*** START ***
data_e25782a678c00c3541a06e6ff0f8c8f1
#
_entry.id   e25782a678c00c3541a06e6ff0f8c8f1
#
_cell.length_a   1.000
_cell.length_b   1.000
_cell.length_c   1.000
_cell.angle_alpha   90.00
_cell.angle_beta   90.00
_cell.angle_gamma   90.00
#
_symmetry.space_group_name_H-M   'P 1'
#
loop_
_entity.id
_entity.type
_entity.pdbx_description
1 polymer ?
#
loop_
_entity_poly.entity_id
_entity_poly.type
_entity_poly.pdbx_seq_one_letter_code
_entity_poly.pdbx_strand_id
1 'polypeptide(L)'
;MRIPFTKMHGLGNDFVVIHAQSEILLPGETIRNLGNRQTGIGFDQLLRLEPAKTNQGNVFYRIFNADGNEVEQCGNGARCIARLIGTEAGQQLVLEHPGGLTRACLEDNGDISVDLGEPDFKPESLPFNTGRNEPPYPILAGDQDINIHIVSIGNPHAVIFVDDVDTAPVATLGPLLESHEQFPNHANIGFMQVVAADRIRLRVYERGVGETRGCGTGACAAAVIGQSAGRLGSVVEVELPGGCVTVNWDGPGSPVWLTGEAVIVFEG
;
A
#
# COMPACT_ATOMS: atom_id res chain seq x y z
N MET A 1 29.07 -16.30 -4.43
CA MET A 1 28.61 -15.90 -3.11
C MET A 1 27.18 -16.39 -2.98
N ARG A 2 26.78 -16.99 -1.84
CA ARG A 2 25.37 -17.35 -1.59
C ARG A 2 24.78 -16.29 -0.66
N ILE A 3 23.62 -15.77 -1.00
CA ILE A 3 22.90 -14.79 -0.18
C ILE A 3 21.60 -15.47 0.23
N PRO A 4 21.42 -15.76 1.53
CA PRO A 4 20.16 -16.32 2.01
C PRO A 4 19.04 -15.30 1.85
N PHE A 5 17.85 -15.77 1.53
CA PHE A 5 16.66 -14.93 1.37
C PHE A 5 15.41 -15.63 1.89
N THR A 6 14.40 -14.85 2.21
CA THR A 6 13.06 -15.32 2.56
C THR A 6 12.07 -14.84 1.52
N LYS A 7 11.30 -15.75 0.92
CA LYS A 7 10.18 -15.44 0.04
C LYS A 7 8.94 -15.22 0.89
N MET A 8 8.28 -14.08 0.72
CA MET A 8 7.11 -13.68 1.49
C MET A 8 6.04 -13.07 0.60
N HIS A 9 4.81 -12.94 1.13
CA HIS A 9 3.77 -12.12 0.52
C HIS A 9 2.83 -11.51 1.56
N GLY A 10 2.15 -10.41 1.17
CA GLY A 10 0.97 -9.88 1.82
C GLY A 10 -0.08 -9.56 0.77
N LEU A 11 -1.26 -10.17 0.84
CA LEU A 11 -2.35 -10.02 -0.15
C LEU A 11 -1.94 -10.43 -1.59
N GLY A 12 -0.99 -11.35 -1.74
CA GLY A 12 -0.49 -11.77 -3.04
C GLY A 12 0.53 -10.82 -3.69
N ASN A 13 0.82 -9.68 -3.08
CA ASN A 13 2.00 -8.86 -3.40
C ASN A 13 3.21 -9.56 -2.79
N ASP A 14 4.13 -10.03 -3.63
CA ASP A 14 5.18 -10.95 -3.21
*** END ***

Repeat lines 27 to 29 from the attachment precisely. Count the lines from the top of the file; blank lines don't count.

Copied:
;
A
#